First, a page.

Text: UM Reporter Teresa Li, Trainee UM Reporter Annie Lai │
Photo: Provided by the interviewees │ ISSUE 76 February2018 MyUM
This year is the Year of the Dog. We interview several dog lovers at UM about their stories with their pets.
Touching Moments with Piggy
Claries from the Department of Communication was born in 1994, which was a Year of the Dog. She has a Poodle named ‘Chubby Piggy’.
Piggy was adopted by Claries when it was several months old. Over the past eight years, Claries has experienced many touching moments with Piggy. ‘Several years ago, she went through a sterilisation surgery,’ says Claries. ‘When the surgery was over, we called out her name from outside the window. She was still in pain but she tried her best to respond.’ Piggy doesn’t like to be separated from Claries, so she would sit on top of Claries’s suitcase when Claries tries to pack for a trip.
Chubby Piggy sits on the top of a suitcase
Like Owner, Like Dog.
Piggy is a neatness freak just like Claries. She quickly learned to poop in a designated area, and would refuse to go into the house if Claries forgets to wipe her bottom clean after she has finished her business. Piggy has curly hairs, and so does Claries’s mother. One day, Claries’s mother was walking the dog outside when a little girl on the street said to her mother, ‘Look! Mom! That lady has the exact same hair as her dog!’
The Arrival of Hope
Lias is a fourth-year student from the Department of Sociology. About four years ago, her elder brother bought a three-month-old puppy named Hero on the internet and shipped it to Macao by air. Now Hero is five years old, with a Chinese name ‘Arrival of Hope’. Lias’s brother gave the dog this name because he wanted the puppy to bring hope for the family.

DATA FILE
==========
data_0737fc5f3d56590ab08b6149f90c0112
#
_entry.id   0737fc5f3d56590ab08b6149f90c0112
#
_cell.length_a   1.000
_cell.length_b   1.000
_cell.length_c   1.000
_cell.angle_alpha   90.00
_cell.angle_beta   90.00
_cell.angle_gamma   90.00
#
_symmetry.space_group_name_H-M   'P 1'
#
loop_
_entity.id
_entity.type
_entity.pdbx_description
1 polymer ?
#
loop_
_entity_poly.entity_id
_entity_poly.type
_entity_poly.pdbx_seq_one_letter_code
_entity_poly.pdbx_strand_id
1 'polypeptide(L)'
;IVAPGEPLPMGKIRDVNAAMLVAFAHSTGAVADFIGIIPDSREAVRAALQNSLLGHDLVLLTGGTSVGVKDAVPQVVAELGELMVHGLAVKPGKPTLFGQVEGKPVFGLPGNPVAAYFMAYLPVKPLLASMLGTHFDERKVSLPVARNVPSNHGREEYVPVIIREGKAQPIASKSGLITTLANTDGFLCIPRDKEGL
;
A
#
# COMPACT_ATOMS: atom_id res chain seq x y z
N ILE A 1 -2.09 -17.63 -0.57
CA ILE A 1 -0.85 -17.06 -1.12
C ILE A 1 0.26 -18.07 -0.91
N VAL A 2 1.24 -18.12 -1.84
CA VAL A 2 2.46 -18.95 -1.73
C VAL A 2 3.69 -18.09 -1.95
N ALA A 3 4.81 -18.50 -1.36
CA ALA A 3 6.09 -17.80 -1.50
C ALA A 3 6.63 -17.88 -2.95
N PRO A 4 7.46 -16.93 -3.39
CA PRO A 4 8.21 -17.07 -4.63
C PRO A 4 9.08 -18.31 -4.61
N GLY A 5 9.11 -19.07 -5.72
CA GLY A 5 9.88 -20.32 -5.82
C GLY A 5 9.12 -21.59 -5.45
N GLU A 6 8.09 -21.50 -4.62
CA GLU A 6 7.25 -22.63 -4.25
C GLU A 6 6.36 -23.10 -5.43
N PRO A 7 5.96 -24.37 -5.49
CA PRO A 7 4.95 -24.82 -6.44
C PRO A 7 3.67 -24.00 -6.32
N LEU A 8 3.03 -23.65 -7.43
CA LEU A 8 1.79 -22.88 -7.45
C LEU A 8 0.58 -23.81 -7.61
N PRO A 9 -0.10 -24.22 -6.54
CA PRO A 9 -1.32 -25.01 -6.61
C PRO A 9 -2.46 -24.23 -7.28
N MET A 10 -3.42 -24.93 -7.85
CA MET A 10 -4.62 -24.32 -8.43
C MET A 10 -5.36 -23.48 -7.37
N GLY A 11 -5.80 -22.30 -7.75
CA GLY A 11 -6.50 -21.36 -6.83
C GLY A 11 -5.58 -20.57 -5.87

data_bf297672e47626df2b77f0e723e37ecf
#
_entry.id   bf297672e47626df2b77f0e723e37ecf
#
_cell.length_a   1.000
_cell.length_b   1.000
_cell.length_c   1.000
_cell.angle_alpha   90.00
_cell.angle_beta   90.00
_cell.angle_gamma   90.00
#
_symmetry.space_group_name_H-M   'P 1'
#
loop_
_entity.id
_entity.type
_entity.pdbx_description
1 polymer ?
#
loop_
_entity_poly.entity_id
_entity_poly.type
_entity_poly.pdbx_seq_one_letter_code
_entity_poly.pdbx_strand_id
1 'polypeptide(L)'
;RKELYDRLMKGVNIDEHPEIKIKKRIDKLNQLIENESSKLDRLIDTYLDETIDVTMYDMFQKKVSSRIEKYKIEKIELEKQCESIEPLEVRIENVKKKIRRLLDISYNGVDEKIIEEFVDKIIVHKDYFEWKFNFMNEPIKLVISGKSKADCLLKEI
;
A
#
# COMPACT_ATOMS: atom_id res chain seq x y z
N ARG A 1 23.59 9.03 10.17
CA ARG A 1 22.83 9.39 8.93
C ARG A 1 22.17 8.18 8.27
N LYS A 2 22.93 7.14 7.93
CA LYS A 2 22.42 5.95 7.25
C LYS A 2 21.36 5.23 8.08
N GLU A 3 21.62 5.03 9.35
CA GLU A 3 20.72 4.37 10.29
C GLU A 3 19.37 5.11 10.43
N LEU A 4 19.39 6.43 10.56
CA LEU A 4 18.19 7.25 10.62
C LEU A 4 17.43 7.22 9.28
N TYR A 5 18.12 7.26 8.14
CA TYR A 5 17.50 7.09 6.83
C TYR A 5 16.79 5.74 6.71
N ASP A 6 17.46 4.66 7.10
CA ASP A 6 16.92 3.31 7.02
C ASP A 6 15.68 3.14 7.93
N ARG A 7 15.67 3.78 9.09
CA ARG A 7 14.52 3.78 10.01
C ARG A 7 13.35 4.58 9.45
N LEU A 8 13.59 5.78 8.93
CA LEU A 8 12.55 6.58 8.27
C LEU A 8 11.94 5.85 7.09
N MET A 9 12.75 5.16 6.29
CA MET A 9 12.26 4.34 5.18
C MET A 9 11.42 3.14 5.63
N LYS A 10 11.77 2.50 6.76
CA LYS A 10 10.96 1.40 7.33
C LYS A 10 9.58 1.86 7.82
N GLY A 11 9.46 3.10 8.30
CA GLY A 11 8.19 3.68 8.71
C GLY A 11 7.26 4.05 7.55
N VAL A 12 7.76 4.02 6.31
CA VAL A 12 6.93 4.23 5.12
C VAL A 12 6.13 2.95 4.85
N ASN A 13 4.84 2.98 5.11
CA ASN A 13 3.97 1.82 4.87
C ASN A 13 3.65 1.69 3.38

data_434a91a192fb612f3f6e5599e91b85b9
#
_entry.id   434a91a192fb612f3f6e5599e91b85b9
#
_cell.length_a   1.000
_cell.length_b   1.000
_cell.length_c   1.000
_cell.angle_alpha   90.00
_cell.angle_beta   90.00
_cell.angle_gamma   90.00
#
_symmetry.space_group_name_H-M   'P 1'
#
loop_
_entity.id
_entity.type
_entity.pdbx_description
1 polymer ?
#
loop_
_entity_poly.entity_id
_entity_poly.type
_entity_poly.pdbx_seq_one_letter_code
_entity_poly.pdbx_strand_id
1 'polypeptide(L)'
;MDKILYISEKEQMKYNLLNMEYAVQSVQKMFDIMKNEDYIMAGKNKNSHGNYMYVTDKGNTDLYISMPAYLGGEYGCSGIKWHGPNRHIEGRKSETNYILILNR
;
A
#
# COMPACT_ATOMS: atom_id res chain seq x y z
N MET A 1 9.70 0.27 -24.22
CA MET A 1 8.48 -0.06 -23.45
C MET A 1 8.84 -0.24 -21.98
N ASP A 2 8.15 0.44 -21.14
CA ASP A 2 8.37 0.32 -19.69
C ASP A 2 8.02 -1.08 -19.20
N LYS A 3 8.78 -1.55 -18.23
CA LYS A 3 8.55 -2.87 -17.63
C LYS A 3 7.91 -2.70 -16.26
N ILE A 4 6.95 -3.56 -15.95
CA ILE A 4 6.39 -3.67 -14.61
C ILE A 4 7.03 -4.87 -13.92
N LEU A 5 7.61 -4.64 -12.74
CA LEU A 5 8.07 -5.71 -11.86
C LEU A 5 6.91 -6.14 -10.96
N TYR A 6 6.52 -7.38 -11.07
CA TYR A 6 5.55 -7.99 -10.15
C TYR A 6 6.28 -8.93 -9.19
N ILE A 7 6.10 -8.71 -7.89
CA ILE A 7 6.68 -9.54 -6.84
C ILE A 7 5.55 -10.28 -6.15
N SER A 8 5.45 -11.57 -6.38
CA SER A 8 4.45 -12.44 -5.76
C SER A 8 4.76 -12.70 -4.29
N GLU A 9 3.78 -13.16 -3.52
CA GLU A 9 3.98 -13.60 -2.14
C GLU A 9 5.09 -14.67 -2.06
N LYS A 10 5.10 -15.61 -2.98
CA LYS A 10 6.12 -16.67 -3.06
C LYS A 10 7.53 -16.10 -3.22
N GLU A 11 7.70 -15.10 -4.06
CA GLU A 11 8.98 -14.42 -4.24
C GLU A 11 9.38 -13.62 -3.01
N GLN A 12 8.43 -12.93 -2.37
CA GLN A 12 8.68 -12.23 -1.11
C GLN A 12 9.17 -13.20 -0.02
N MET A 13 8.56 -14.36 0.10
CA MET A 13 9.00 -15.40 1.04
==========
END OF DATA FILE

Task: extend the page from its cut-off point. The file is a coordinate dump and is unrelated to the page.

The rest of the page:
Lias believes it is important to spend time with the pet. ‘A dog’s life consists of only one or two decades, but they spend 60 to 70 per cent of their time waiting for their owners, while we only play with them when we are free,’ says Lias. That is why Lias always walks Hero once or twice a week no matter how busy she is.
Tolerance, Caring, and Patience
Laurence is a third-year student majoring in Japanese studies. He has a Bichon Frise named Little B which he has kept for ten years. His family was initially against him keeping a dog, but eventually grew to like Little B.
Laurence treats Little B like a daughter. He would hide the food she is not supposed to eat, care for her, tolerate her mistakes, and treat her with patience. This year, Little B turned ten years old, which is old age for Bichon Frises. Laurence hopes that when the inevitable day comes, Little B won’t suffer.
Left: Laurence and Little B, Right: Amy and Barbie
Barbie Trumps Nasal Allergies
Amy, a staff member from the Honours College, has always wanted to keep a dog since she was a child, but her mother with nasal allergies was against it. About nine years ago, Amy bought a Poodle named Barbie and brought it home as a fait accompli. ‘I heard that Poodles rarely shed, which makes them suitable for people with nasal allergies,’ says Amy. ‘So I lied to my mother and told her I was taking care of it for a friend, and might return it any minute.’ Amy says her mother probably already knew at the time that she bought the puppy but chose not to expose her lie, because she instantly fell in love with the palm-sized Barbie. Amy’s mother dotes on the dog like a granddaughter and takes her wherever she goes.